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http://dx.doi.org/10.1089/neu.2013.2862DOI Listing
http://www.ncbi.nlm.nih.gov/pmc/articles/PMC5586163PMC
June 2013

Galveston Brain Injury Conference 2010: clinical and experimental aspects of blast injury.

J Neurotrauma 2012 Aug;29(12):2143-71

Transitional Learning Center, Galveston, Texas, USA.

Blast injury is the most prevalent source of mortality and morbidity among combatants in Operations Iraqi and Enduring Freedom. Blast-induced neurotrauma (BINT) is a common cause of mortality, and even mild BINT may be associated with chronic cognitive and emotional deficits. In addition to military personnel, the increasing use of explosives by terrorists has resulted in growing numbers of blast injuries in civilian populations. Since the medical and rehabilitative communities are likely to be faced with increasing numbers of patients suffering from blast injury, the 2010 Galveston Brain Injury Conference focused on topics related to the diagnosis, treatment, and mechanisms of BINT. Although past military actions have resulted in large numbers of blast casualties, BINT is considered the signature injury of the conflicts in Iraq and Afghanistan. The attention focused on BINT has led to increased financial support for research on blast effects, contributing to the development of better experimental models of blast injury and a clearer understanding of the mechanisms of BINT. This more thorough understanding of blast injury mechanisms will result in novel and more effective therapeutic and rehabilitative strategies designed to reduce injury and facilitate recovery, thereby improving long-term outcomes in patients suffering from the devastating and often lasting effects of BINT. The following is a summary of the 2010 Galveston Brain Injury Conference, that included presentations related to the diagnosis and treatment of acute BINT, the evaluation of the long-term neuropsychological effects of BINT, summaries of current experimental models of BINT, and a debate about the relative importance of primary blast effects on the acute and long-term consequences of blast exposure.
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http://dx.doi.org/10.1089/neu.2011.2258DOI Listing
August 2012

Blast exposure in rats with body shielding is characterized primarily by diffuse axonal injury.

J Neurotrauma 2011 Jun;28(6):947-59

Safar Center for Resuscitation Research, University of Pittsburgh School of Medicine, Pittsburgh, Pennsylvania 15260, USA.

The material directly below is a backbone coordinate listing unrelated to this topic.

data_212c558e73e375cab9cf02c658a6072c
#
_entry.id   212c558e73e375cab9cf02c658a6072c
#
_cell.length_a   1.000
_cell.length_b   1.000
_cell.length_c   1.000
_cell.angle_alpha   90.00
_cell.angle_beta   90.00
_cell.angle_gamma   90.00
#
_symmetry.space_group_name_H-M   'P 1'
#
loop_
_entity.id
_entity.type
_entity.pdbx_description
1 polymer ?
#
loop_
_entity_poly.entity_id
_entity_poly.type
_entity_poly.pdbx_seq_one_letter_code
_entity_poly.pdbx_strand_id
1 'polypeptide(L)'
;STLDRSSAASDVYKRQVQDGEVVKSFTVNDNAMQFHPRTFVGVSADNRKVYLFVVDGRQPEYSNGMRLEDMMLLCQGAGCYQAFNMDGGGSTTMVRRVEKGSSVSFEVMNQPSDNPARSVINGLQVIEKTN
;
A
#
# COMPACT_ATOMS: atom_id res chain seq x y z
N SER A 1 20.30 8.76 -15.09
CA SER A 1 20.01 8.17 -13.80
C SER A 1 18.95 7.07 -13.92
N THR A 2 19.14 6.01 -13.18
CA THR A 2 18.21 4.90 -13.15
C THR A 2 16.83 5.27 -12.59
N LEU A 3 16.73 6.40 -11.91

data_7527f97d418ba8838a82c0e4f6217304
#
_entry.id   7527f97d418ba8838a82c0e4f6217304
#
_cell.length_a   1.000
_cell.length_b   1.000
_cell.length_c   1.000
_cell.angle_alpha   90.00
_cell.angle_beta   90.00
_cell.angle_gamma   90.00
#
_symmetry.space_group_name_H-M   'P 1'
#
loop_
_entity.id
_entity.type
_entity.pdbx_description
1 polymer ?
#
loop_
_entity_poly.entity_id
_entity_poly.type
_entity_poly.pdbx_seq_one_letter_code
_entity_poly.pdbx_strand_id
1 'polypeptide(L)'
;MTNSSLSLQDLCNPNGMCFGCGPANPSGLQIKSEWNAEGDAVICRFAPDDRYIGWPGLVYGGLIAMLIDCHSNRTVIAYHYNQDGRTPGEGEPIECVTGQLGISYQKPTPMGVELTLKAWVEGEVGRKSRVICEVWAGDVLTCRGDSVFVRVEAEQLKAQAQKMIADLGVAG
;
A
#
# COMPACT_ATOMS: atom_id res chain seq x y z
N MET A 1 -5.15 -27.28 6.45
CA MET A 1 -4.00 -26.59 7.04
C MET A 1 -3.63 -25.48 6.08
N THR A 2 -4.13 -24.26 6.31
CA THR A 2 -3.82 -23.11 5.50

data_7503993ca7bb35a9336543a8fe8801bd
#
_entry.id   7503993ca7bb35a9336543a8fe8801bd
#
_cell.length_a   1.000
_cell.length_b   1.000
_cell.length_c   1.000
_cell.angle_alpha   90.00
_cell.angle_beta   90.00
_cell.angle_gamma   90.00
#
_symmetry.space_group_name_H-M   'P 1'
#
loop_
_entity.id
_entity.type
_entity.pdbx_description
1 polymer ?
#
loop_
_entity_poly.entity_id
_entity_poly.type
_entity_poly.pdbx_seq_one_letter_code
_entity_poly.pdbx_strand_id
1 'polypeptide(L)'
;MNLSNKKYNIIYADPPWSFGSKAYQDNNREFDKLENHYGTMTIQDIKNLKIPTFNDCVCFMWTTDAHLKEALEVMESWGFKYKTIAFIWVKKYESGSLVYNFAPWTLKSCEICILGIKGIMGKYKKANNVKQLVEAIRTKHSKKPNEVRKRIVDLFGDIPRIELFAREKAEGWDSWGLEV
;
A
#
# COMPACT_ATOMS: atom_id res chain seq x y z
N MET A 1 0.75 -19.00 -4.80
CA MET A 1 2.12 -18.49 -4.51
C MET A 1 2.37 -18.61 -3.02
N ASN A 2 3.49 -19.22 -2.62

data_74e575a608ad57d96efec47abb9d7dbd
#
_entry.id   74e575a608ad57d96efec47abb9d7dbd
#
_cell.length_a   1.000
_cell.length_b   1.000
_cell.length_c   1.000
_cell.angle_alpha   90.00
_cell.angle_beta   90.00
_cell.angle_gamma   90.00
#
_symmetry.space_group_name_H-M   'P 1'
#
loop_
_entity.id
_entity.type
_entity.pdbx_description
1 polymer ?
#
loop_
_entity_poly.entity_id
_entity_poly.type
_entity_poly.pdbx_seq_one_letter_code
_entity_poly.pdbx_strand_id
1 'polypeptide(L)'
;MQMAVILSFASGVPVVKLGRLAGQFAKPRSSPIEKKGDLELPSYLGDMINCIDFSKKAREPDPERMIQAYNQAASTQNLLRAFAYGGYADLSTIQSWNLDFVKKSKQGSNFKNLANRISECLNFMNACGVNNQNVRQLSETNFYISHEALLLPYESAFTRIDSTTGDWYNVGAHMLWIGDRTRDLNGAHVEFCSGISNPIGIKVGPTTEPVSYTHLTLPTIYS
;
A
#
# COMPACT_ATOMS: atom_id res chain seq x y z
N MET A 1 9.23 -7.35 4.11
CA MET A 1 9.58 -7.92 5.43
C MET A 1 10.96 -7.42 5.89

Blast-induced traumatic brain injury (TBI) is the signature insult in combat casualty care. Survival with neurological damage from otherwise lethal blast exposures has become possible with body armor use. We characterized the neuropathologic alterations produced by a single blast exposure in rats using a helium-driven shock tube to generate a nominal exposure of 35 pounds per square inch (PSI) (positive phase duration ∼ 4 msec). Using an IACUC-approved protocol, isoflurane-anesthetized rats were placed in a steel wedge (to shield the body) 7 feet inside the end of the tube. The left side faced the blast wave (with head-only exposure); the wedge apex focused a Mach stem onto the rat's head. The insult produced ∼ 25% mortality (due to impact apnea). Surviving and sham rats were perfusion-fixed at 24 h, 72 h, or 2 weeks post-blast. Neuropathologic evaluations were performed utilizing hematoxylin and eosin, amino cupric silver, and a variety of immunohistochemical stains for amyloid precursor protein (APP), glial fibrillary acidic protein (GFAP), ionized calcium-binding adapter molecule 1 (Iba1), ED1, and rat IgG. Multifocal axonal degeneration, as evidenced by staining with amino cupric silver, was present in all blast-exposed rats at all time points. Deep cerebellar and brainstem white matter tracts were most heavily stained with amino cupric silver, with the morphologic staining patterns suggesting a process of diffuse axonal injury. Silver-stained sections revealed mild multifocal neuronal death at 24 h and 72 h. GFAP, ED1, and Iba1 staining were not prominently increased, although small numbers of reactive microglia were seen within areas of neuronal death. Increased blood-brain barrier permeability (as measured by IgG staining) was seen at 24 h and primarily affected the contralateral cortex. Axonal injury was the most prominent feature during the initial 2 weeks following blast exposure, although degeneration of other neuronal processes was also present. Strikingly, silver staining revealed otherwise undetected abnormalities, and therefore represents a recommended outcome measure in future studies of blast TBI.
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http://dx.doi.org/10.1089/neu.2010.1540DOI Listing
June 2011